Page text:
- Video report by ITV News Correspondent Juliet Bremner
The NHS is close to breaking point and hospitals will have to make "unpalatable" decisions about care levels and jobs, unless the they receives more funding, the head of one of the service's largest trade bodies has warned.
In a number of media appearances on Sunday, Chris Hopson, the head of NHS Providers, warned that without further funding the NHS would need to consider greater rationing of care, staff layoffs and a relaxing of targets.
Writing in The Observer, he said the health service was "increasingly failing to do the job it wants to do, and the public needs it to do, through no fault of its own", and said there was a need for "an open, honest, realistic, national debate on what gives" if no more money is made available.
NHS services are already showing the strain - Mr Hopson's warning comes after ambulance response targets were missed for the 14th month in a row, according to figures from NHS England.
Meanwhile, 80% of England's acute hospitals are in financial deficit.
Speaking on The BBC's Andrew Marr show, Mr Hopson said the NHS was "under the greatest pressure we have been for a generation" and warned that the health service is "really struggling to make the money work" and warned of a "huge gap coming".
Mr Hopson pointed to the fact that this year NHS funding increased by 3.8%, but will increase by 1.4% next year, 0.3% the year after, and 0.7% the year after that, while the cost and demand of the NHS rises by 4% each year.
The pressure on funding means that it is "impossible to deliver it [a seven-day NHS] on the current level of staff and the current money we have available", Mr Hopson told The Andrew Marr show.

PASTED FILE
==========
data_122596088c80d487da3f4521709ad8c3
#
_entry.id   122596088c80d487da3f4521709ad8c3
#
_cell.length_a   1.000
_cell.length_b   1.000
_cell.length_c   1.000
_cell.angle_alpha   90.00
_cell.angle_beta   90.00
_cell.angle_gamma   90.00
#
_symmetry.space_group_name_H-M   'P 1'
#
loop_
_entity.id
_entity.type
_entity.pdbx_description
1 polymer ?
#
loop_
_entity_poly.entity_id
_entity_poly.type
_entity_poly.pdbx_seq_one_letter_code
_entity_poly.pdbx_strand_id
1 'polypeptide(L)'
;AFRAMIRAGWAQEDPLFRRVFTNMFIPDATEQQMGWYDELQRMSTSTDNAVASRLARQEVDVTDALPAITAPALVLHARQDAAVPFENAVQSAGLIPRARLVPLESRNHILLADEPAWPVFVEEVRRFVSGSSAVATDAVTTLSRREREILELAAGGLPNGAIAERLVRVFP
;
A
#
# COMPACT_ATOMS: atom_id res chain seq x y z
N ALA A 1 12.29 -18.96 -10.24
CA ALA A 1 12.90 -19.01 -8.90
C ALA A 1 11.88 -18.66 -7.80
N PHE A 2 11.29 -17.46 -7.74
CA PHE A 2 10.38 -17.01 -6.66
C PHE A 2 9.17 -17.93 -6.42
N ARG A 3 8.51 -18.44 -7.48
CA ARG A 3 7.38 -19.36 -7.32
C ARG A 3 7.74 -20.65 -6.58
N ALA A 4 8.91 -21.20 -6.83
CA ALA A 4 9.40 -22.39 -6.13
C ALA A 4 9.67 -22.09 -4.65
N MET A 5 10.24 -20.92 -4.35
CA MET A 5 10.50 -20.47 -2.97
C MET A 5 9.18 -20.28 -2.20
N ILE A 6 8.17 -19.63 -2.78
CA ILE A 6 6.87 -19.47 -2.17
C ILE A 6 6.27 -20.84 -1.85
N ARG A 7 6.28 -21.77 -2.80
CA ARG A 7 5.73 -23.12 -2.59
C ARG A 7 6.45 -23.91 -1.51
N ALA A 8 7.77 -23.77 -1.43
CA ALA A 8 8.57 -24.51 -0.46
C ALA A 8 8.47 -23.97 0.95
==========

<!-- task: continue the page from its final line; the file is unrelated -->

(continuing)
He continued: "Something has to give ... it can't cover important new policies like seven-day services."
He finished by saying that currently the NHS is "being asked to deliver the impossible and then being chastised when it inevitably falls short".
Mr Hopson's warning comes ahead of the Chancellor's Autumn Statement due in November, and just days before the Commons Health Select Committee grills NHS England directors and health minister Philip Dunne over the state of the health service.
His comments also sit against a background of week-long walkouts planned by junior doctors in October, November and December in protest over new contracts, protests that Mr Hopson believes are a result of the "pressure" they are under.
In his Obsever article, Mr Hopson said that "thanks to the dedication of staff, NHS performance rarely goes off the edge of a cliff" but that a lack of funding meant a steady decline had set in.
"[NHS] Trusts will, of course, do all they can to deliver efficiency savings and productivity improvements," he wrote.
"But they are now saying it is impossible to provide the right quality of service and meet performance targets on the funding available."
A spokesman for the Department of Health was quoted by the newspaper as saying: "We know the NHS is under pressure because of our ageing population, but we rightly expect the service to continue to ensure that patients get treated quickly."